Arthur S. Levine, MD
Arthur S. Levine, MD, is senior vice chancellor for the health sciences and John and Gertrude Petersen Dean of the University of Pittsburgh School of Medicine. Dr. Levine works closely with UPMC (University of Pittsburgh Medical Center), one of the largest academic medical centers in the nation, to ensure that health care delivery, biomedical research, and education—the three legs of the "classic academic stool"—remain equally strong and suited for future growth. Under his direction, the medical school entered into the top 10 list of recipients of National Institutes of Health (NIH) funding in 1998 and has since climbed within this enviable ranking. The faculty of the School of Medicine currently ranks fifth nationally in total NIH research funding received.
As leader of all six health sciences schools, Dr. Levine directs the University's efforts to invigorate and expand its health sciences research portfolio. In this role, he has focused on research that exploits the vast amount of data emerging from the human genome project and on the newly emerging and powerful technologies that enable us to visualize the three-dimensional structures, as well as the interactions, of molecules, cells, and other biological structures.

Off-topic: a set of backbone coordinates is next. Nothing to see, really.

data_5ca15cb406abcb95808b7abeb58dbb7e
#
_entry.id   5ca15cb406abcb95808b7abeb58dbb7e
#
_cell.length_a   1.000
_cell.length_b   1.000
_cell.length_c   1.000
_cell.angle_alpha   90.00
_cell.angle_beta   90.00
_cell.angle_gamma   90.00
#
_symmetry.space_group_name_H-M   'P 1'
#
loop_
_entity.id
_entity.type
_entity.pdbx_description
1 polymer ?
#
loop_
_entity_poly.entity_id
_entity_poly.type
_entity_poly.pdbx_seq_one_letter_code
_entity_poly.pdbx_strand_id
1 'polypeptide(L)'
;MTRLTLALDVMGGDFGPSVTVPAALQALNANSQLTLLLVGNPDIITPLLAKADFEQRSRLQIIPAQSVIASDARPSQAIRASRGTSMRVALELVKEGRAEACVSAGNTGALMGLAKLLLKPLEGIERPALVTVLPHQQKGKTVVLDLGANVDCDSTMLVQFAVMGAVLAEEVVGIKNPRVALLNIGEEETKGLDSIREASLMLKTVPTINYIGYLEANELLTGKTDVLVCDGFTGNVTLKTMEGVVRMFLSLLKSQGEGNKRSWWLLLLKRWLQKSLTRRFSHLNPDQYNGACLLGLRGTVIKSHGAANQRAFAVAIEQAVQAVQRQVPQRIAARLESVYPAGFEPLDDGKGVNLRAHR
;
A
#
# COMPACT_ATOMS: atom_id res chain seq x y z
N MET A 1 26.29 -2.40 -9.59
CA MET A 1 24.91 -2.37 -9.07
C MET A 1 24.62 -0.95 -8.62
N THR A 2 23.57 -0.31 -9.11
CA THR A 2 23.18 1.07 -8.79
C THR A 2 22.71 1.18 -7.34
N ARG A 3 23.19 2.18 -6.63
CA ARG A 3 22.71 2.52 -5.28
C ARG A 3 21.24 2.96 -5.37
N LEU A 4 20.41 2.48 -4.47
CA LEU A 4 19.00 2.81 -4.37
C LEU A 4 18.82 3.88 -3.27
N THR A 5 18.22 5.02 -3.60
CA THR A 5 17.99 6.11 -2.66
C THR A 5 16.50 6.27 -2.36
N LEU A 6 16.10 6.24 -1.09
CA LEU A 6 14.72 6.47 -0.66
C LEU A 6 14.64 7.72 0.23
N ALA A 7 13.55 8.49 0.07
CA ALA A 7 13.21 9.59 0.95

The University has launched a number of multidisciplinary research centers and institutes during Dr. Levine's tenure, including the Brain Institute, Drug Discovery Institute, Center for Vaccine Research, and Institute for Precision Medicine. In 2006, the University was one of 12 American institutions selected by NIH to receive the first Clinical and Translational Science Awards. This $83.5 million grant (renewed in 2011 for $67.3 million) established Pitt's Clinical and Translational Science Institute (CTSI), which works across the University and with UPMC to speed the translation of research advances into clinical practice. More recently, Pitt was awarded a prestigious $11 million grant to create a Center of Excellence for Big Data Computing. Eleven such grants were awarded from a pool of 136 applications to NIH's new Big Data to Knowledge initiative, known as BD2K.
Dr Levine received his MD from the Chicago Medical School, now the Rosalind Franklin University of Medicine and Science. He completed a residency in pediatrics at the University of Minnesota Hospitals, Minneapolis, and a fellowship in hematology and biochemical genetics at the University of Minnesota. Prior to his appointment at the University of Pittsburgh, Dr. Levine served at NIH for more than three decades, having joined the National Cancer Institute in 1967. From 1982 to 1998, he was scientific director of the National Institute of Child Health and Human Development, widely recognized as a global leader in developmental biology.